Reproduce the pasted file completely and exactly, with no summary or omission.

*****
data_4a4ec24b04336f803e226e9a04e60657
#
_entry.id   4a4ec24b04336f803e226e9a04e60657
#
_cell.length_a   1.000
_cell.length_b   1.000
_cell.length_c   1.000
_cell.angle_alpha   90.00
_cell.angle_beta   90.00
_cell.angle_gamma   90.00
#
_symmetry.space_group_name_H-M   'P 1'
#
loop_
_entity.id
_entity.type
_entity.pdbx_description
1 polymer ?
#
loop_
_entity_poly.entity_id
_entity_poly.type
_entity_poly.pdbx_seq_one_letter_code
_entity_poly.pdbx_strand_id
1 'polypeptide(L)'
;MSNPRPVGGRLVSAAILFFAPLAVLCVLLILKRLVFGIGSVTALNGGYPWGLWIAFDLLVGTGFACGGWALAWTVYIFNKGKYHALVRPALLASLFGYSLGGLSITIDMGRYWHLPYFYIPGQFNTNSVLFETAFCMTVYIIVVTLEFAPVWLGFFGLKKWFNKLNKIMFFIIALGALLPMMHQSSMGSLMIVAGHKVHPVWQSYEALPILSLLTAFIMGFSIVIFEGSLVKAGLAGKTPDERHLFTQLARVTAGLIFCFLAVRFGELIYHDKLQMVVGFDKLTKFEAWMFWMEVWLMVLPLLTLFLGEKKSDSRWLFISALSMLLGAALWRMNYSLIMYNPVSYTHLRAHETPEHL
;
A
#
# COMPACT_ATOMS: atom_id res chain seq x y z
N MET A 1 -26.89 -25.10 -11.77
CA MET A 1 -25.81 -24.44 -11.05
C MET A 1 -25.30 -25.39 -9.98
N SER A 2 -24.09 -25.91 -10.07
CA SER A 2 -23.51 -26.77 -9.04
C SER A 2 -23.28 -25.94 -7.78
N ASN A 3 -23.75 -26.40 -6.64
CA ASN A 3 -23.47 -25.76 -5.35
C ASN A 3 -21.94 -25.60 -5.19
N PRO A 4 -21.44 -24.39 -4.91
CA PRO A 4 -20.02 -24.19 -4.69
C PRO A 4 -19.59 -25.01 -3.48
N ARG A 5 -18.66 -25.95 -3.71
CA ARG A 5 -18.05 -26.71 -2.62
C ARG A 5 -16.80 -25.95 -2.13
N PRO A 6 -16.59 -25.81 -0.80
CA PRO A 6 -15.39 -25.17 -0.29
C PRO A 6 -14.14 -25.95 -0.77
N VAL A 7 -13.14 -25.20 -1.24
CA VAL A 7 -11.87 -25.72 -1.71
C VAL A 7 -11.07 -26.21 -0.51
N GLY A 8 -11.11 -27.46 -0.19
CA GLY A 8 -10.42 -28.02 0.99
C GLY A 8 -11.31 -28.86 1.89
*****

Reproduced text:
data_4a4ec24b04336f803e226e9a04e60657
#
_entry.id   4a4ec24b04336f803e226e9a04e60657
#
_cell.length_a   1.000
_cell.length_b   1.000
_cell.length_c   1.000
_cell.angle_alpha   90.00
_cell.angle_beta   90.00
_cell.angle_gamma   90.00
#
_symmetry.space_group_name_H-M   'P 1'
#
loop_
_entity.id
_entity.type
_entity.pdbx_description
1 polymer ?
#
loop_
_entity_poly.entity_id
_entity_poly.type
_entity_poly.pdbx_seq_one_letter_code
_entity_poly.pdbx_strand_id
1 'polypeptide(L)'
;MSNPRPVGGRLVSAAILFFAPLAVLCVLLILKRLVFGIGSVTALNGGYPWGLWIAFDLLVGTGFACGGWALAWTVYIFNKGKYHALVRPALLASLFGYSLGGLSITIDMGRYWHLPYFYIPGQFNTNSVLFETAFCMTVYIIVVTLEFAPVWLGFFGLKKWFNKLNKIMFFIIALGALLPMMHQSSMGSLMIVAGHKVHPVWQSYEALPILSLLTAFIMGFSIVIFEGSLVKAGLAGKTPDERHLFTQLARVTAGLIFCFLAVRFGELIYHDKLQMVVGFDKLTKFEAWMFWMEVWLMVLPLLTLFLGEKKSDSRWLFISALSMLLGAALWRMNYSLIMYNPVSYTHLRAHETPEHL
;
A
#
# COMPACT_ATOMS: atom_id res chain seq x y z
N MET A 1 -26.89 -25.10 -11.77
CA MET A 1 -25.81 -24.44 -11.05
C MET A 1 -25.30 -25.39 -9.98
N SER A 2 -24.09 -25.91 -10.07
CA SER A 2 -23.51 -26.77 -9.04
C SER A 2 -23.28 -25.94 -7.78
N ASN A 3 -23.75 -26.40 -6.64
CA ASN A 3 -23.47 -25.76 -5.35
C ASN A 3 -21.94 -25.60 -5.19
N PRO A 4 -21.44 -24.39 -4.91
CA PRO A 4 -20.02 -24.19 -4.69
C PRO A 4 -19.59 -25.01 -3.48
N ARG A 5 -18.66 -25.95 -3.71
CA ARG A 5 -18.05 -26.71 -2.62
C ARG A 5 -16.80 -25.95 -2.13
N PRO A 6 -16.59 -25.81 -0.80
CA PRO A 6 -15.39 -25.17 -0.29
C PRO A 6 -14.14 -25.95 -0.77
N VAL A 7 -13.14 -25.20 -1.24
CA VAL A 7 -11.87 -25.72 -1.71
C VAL A 7 -11.07 -26.21 -0.51
N GLY A 8 -11.11 -27.46 -0.19
CA GLY A 8 -10.42 -28.02 0.99
C GLY A 8 -11.31 -28.86 1.89